It is often surprising to many that biometric technology is more than 100 years old, although its automation wasn’t until the 1960s. As early as the 1970s, there was the first working fingerprint recognition algorithm and a prototype for speaker recognition and it was also the rise of facial recognition.
By the end of the 20th century, biometrics had become a fairly matured technology and there was use of features such as authentication, identification and access control applications. However, it was the 21st century that really saw these technologies grow and become much more commonplace. Today, we have access to incredible technology, such as a huge array of smart devices at our fingertips and increased security with a range of biometric security technology.
Discover more about how a fingerprint entry system can increase safety in your business or how a smart doorbell can add another level of security to your home safety.
It’s not just security, however, where biometrics have improved over the past decade, there have been so many advances made within this area that have helped make our lives safer and easier.
This was the year that saw the U.S. National Security Agency (NSA) use fingerprint biometrics to identify the 9/11 suspects.
Virtual assistants were introduced as voice recognition reached the world of consumer electronics. Apple introduced Siri as their digital video assistant across the operating systems which saw people able to ask questions and search for information by Siri recognising voice commands.
Following Apple, other operating systems and device manufacturers followed suit and many more virtual assistants were introduced, including Google’s Assistant, Amazon’s Alexa and Microsoft’s Cortana, among many others.
2013 saw Apple bring fingerprint recognition technology to mobile phones to upgrade original PIN authentication to an inbuilt fingerprint scanner instead which could unlock phones and verify Apple purchases. After initially receiving mixed reviews, it soon became extremely popular, inspiring other mobile manufacturers to bring similar capabilities to their devices. This popularity meant that companies had to devise ways to make ultra-compact biometric fingerprint sensors and hardware to fit in increasingly smaller phones.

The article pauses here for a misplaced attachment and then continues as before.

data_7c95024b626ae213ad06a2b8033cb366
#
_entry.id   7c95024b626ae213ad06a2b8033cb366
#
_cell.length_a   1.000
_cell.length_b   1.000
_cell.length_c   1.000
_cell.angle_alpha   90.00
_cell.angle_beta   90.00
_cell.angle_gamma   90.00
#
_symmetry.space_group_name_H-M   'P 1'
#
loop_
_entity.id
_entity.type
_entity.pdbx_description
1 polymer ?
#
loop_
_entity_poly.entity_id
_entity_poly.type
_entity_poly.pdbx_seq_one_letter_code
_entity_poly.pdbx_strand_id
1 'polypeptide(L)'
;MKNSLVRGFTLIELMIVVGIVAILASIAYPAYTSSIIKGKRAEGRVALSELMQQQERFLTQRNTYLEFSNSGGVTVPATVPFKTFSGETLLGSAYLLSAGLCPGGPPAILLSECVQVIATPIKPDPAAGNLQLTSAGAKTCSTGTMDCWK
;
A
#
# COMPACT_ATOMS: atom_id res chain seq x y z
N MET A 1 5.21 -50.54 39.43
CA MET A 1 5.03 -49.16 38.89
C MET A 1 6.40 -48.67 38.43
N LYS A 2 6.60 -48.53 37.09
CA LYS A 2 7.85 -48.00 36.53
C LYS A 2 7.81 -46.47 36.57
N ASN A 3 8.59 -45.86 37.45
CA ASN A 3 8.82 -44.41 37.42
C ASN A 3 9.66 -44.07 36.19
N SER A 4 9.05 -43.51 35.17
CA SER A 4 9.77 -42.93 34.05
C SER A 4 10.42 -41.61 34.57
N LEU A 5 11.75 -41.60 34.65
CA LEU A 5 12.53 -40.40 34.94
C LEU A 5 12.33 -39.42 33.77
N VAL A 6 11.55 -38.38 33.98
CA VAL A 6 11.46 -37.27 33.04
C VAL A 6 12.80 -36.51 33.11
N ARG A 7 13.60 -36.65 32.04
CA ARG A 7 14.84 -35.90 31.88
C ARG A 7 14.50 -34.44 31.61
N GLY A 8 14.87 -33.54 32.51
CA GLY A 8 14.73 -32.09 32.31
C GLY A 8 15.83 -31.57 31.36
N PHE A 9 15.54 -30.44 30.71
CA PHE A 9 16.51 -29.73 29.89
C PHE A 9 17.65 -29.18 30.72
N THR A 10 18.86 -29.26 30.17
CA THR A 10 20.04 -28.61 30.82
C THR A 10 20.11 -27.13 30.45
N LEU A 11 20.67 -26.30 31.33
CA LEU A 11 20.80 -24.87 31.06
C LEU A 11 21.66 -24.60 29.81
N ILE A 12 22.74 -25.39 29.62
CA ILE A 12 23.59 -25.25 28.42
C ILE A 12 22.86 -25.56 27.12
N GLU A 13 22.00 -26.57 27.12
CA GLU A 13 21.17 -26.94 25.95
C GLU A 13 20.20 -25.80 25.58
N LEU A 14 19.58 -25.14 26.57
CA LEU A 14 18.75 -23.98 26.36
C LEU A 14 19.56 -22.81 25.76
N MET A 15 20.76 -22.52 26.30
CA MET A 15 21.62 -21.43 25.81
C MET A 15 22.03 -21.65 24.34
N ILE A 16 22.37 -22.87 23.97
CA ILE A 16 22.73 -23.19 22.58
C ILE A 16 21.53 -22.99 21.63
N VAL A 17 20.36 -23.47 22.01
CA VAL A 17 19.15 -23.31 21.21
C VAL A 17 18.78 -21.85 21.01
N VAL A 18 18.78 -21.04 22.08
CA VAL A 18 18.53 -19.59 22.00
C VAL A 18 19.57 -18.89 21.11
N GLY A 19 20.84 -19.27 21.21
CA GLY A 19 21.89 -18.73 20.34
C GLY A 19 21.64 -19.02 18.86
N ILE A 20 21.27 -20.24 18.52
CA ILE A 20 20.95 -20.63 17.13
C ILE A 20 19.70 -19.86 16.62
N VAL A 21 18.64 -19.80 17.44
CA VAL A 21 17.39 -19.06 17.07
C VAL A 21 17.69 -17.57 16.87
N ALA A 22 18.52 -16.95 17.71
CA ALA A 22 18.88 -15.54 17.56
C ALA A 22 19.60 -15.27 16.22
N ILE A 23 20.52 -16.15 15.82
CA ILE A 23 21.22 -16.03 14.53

2014 – 2020
With the launch of Apple 5, mobile technology saw an unprecedented increase in biometrics and, right the way through to 2020, devices have experimented with a range of biometric technologies, including face and iris recognition, ultrasonic sensors and under-display fingerprint sensors, just to name a few.
The use of behavioural biometrics has increased dramatically over the past 10 years. This form of identification works in the background to analyse and show how people interact with digital devices and their applications. Experts in security are using this to ensure that their systems are secure, even in the event of someone being able to pass through the initial barriers of authentication with stolen IDs.
An example of this is when banks have an initial PIN and password biometric set up at the access point for their app. However, once a user is in the app, there is no way to know if it is the correct user and this is where behavioural biometrics comes in. These systems sit in the background, analysing the profile that has been set up for the correct user, using a variety of parameters to see how the correct user has used their device previously. If any anomalies are found during these processes, the user is blocked to protect security.
The use of voice recognition in our devices has seen our lives made much easier, enabling us to interact with our smart devices. We can now use voice biometrics to ask our devices questions, set our schedules, alter our settings and authenticate payments – all by simply using our voice.
AI and Machine Learning
The incredible integration of AI has meant that devices can actually learn from our biometric identifiers and take into account changes that are likely to take place in the future, for example our age, environment, friction levels, etc. This will help the biometric systems in place to improve on performance and also on reliability.
Biometric Security Features
Throughout the last decade, biometric security has improved immensely, becoming available to the masses, instead of remaining for the use of government and security services. Today, we can take advantage of technology, such as smart doorbells and fingerprint door locks. More and more people are putting their faith into these examples of biometric security measures. Biometrics can help protect information, physical security, as well as for surveillance and this trend is set to continue, with this industry showing no signs of slowing down.